I confess: on some level, I like Jerry Brown. He’s one of those guys – like Pat Moynihan, Paul Tsongas or Bill Bradley – who really, truly and honestly believes in the goals of liberalism, yet is periodically honest enough to be blunt about its failures in the real world. He even studied to be a priest, way back when. One can argue, as Steven Hayward has of Moynihan, that it’s a species of moral cowardice to cling to an ideology you know doesn’t really work, but even as many times as Brown and his comrades disappoint me, their candor, even unintentional candor, is still refreshing and amusing.
I thought of this when reading an interview CNN’s Candy Crowley did with Gov.-again Brown earlier this month, and how it dovetails with the latest reports from the CBO on the economy.
Brown’s interview is revealing on a number of levels, given that he’s one of the few elected Democrats left who has some historical perspective on how we’re re-living the Carter years (Brown was California Governor from 1975-83 and ran for President in 1976, 1980 and 1992). First, he basically advises President Obama to raise taxes, but frankly admits that Obama needs to lie about doing so to avoid Walter Mondale in 1984:
CROWLEY: So you think the president needs to run saying, folks, we need to raise taxes?
BROWN: Well, I wouldn’t quite put it in those terms, because that, we know from Mr. Mondale, is a big fat loser.
CROWLEY: Well, exactly, but you’re talking about stark contrasts.
BROWN: Well, the contrast is what the choice is. If you don’t want to pay the taxes, you’ve got to cut Social Security, the military, research, highways, hospitals, schools, universities. You have to retrench from being a great superpower. And I think there is a bill at the end of that that people might be willing to pay. If they don’t pay then America will never be the same.
So there is the tax reform. There is the deductions, the loopholes. There are a lot of ways that the president can present it. But it may be that because of the propaganda or the state of indulgence where we are, maybe the truth cannot be spoken in a way that makes it a successful campaign. If that’s true, then we are really in for it.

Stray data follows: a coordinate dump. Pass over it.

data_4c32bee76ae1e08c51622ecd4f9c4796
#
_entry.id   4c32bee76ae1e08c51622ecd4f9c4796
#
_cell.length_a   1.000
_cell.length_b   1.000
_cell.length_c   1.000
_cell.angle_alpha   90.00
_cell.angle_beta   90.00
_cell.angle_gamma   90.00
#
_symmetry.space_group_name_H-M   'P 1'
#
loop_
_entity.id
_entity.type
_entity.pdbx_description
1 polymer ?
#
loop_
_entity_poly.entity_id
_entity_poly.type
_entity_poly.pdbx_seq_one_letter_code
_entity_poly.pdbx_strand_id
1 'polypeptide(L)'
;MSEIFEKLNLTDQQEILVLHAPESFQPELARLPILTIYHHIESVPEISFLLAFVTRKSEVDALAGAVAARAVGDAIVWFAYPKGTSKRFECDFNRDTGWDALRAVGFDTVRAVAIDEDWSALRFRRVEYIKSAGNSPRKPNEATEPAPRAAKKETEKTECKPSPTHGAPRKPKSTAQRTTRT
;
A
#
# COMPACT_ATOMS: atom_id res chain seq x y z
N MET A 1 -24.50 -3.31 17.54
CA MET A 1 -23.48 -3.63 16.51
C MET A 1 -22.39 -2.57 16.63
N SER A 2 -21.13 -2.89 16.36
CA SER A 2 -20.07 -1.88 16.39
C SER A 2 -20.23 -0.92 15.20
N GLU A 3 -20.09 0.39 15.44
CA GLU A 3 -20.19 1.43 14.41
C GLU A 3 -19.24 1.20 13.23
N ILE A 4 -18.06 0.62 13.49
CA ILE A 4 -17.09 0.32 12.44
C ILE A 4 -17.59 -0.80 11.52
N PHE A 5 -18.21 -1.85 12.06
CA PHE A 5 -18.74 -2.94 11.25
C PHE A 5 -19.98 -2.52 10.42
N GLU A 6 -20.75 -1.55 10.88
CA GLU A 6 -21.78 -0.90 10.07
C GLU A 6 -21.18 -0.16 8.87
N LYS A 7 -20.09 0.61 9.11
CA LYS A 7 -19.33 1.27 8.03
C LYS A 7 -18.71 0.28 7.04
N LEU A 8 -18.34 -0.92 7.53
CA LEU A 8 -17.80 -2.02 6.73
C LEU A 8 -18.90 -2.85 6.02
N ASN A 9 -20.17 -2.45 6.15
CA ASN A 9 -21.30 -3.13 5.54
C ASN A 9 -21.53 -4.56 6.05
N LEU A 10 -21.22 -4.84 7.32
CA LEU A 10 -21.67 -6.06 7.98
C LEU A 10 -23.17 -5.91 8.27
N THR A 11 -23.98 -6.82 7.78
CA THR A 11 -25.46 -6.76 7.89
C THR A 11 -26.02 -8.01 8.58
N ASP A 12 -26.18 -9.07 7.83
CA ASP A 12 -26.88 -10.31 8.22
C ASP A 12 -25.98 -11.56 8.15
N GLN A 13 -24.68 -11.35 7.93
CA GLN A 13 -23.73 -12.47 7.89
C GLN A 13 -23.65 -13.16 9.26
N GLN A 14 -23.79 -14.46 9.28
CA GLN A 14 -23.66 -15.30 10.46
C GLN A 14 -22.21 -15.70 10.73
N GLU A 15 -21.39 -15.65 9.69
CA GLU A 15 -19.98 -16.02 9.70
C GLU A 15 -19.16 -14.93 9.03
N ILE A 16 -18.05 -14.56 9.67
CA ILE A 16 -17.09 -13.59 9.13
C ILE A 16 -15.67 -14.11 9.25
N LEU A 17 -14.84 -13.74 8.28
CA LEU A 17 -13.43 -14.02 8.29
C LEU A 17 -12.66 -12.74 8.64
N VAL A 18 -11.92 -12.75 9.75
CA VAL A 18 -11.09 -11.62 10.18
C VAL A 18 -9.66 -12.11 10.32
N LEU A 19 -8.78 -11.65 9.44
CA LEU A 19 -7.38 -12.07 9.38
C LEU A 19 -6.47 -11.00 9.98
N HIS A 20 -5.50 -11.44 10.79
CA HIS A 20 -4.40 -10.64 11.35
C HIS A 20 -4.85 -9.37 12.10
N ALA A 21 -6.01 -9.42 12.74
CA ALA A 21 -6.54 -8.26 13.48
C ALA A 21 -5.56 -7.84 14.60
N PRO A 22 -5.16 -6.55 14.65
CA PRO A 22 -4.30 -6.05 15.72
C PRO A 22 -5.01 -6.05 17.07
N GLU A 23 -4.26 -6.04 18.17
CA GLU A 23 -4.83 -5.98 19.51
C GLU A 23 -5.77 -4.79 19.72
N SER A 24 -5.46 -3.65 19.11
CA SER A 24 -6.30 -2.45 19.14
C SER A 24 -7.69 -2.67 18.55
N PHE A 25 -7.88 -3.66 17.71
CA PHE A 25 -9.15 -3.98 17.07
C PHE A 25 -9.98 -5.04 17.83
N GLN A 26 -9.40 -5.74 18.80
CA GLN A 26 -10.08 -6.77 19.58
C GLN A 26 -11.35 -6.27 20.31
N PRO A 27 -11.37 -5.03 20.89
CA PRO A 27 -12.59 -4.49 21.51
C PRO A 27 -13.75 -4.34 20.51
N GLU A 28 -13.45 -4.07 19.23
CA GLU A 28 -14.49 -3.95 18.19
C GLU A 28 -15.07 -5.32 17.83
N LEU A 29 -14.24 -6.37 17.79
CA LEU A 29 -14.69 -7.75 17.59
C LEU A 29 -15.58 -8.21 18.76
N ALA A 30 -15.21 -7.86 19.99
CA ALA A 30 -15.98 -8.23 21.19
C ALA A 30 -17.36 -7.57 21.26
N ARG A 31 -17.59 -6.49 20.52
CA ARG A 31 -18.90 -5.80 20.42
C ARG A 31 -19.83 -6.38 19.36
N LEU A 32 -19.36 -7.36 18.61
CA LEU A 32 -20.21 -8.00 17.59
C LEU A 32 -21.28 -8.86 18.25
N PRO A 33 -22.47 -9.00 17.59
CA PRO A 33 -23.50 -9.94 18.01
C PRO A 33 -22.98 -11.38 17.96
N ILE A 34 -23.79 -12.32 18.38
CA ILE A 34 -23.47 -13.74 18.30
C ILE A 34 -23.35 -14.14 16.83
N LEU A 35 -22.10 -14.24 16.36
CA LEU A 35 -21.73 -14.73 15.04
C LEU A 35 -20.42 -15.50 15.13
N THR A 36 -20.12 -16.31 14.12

Yet when dealing with the state of the economy, Brown seems befuddled by the Return of Malaise, and certainly lacking in the swagger of his staffers:
CROWLEY: Do you see unemployment in California, absent any help from the federal government in the near term, –(CROSSTALK)
BROWN: In the near term — (CROSSTALK)
CROWLEY: — staying where it is?
BROWN: Well, when I was governor the last time it got up to, I think, 11 percent. So this happens.
Not exactly the tune Brown was singing during the 2010 campaign. Perhaps Brown could consider what else 2011 has in common with those years – specifically, a hapless liberal Democrat in the White House and Jerry Brown as Governor.
Brown isn’t the only one recalling the days of the Misery Index. Conn Carroll notices the CBO finding consumer confidence down to levels reminiscent of the Carter years:
[C]onsumer spending has been lower in the past year than the levels that would normally occur given consumers’ income and wealth – suggesting that other factors, such as pessimism about the prospects for income growth, may be restraining spending. As an example, for much of 2011 so far, only about 10 percent of consumers have expected to see real gains in their income in the year ahead, matching a level of pessimism last seen in 1980.
Yes, the business cycle produces recessions, as surely as the weather produces storms. Both Carter and Obama inherited messes, just as did Ronald Reagan and George W. Bush and John F. Kennedy. But the economy’s protracted lifelessness under Carter and Obama is not simply the arbitrary hand of fate. It doesn’t have to stay 1980 forever.